Examples

The interpreter module includes example code of how to use the module. The output of this command can be seen by invoking the module as below:

$ python -m crushha.interpreter
<Bucket(node1, node, [])>
<Bucket(node4, node, [])>
<Bucket(node2, node, [])>
<Bucket(node3, node, [])>
<Bucket(node5, node, [])>
<Bucket(node6, node, [])>
Could not satisfy constraints of rule, erroring on rule 3
 - use(bucket=<Bucket(sydney, region, ['dc1', 'dc2'])>)
 - select(type='datacenter', count=2)
=> take(count=1)
 - emit()
 - use(bucket=<Bucket(default, root, ['sydney', 'melbourne'])>)
 - take(count=1)
 - emit()

As you can see in the above, the code prints out 6 nodes and then indicates an issue with the rules. In this case there are only 6 nodes in the Buckets in the CRUSH map and hence no more are available to take when the 'take' rule is encountered.

A full CRUSH map is made of 2 parts, of which one is partially visible in the above example (The CRUSH hierarchy of failure domains) and the other is printed out in full (The ruleset that operates on this hierarchy).

The failure domain hierarchy is a tree structures that can have multiple roots. That defines the 'failure domains' and the relationship between them. crushha does not attempt to enforce specific domains however examples of classic failure domains are 'region', 'datacenter', 'rack', 'pdu', 'chassis' and host. By defining the relationship rules can be created to prevent particular types of scenarios. The ruleset in the example above is intended to select 2 machines in Sydney and another offsite datacenter to prevent against failure of a datacenter and subsequent data loss.

Diving into the Ruleset above further, the ruleset operate at the level of datecenters as defined by the select and use rules. as no further selection of nodes lower in the hierarchy are used, the take command is free to select from any machine below those points in the CRUSH failure domain hierarchy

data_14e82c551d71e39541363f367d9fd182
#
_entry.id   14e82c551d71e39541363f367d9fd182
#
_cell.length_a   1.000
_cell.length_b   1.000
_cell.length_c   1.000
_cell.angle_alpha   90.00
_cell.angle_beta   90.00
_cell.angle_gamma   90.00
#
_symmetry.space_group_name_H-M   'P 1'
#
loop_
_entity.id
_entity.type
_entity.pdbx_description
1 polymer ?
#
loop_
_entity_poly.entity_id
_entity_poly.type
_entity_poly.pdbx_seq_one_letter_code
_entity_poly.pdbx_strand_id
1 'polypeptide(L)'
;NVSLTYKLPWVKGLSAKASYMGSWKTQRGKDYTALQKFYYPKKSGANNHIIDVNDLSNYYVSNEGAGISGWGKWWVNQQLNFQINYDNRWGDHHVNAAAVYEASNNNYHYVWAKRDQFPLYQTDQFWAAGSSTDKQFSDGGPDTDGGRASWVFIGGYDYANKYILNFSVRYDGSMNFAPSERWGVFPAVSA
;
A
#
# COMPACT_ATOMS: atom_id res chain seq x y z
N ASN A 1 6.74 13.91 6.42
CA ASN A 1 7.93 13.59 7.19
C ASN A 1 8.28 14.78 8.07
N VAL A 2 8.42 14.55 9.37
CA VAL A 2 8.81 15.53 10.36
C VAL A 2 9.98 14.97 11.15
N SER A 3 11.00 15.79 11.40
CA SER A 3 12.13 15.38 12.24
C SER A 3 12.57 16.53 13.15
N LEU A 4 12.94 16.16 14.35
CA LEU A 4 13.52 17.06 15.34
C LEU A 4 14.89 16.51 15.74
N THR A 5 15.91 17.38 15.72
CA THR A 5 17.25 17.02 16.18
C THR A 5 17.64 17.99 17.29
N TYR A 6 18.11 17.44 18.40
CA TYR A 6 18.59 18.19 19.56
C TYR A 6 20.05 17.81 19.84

Select statements are generally intended to be 'wide' or provide left/right transversal of a tree. as failure domains are intended to be ordered, select statements provide this horizontal navigation inside a type of failure domain.

Use can be used to restrict the scope of this left/right movement of select and is useful for ensuring a specific property of your intended availability is enforced, eg selecting a close by data center. This is best used with multiple roots as tree with one 'default' root may become constraining in expressing these other desired properties.

Take is a 'vertical' operation intended to select destination nodes. It will place a node on the stack as many times as requested for each previously selected item. The combination of select and take has a n*m relationship where n is the amount of selected nodes and m is the amount of nodes take is requested to return

Finally Emit returns these nodes to the caller and resets the state of the VM. There is an implicit Emit at the end of all rulesets that gets added by the interpreter and as such the last Emit statement may be omitted. Emit is best used as a 'barrier' due to its 'reset the world' nature, it can be used to separate explicit requirements of your HA plan. In the above example it is used as a barrier to select 2 nodes locally, then once the state is reset, select a remaining offsite DC. 2 separate and isolated concerns that are best dealt with separately. This also has the effect of ordering meaning that nodes at the local DC are emitted first, then once a critical point is reached (3 nodes in the above example) off site redundancy is achieved.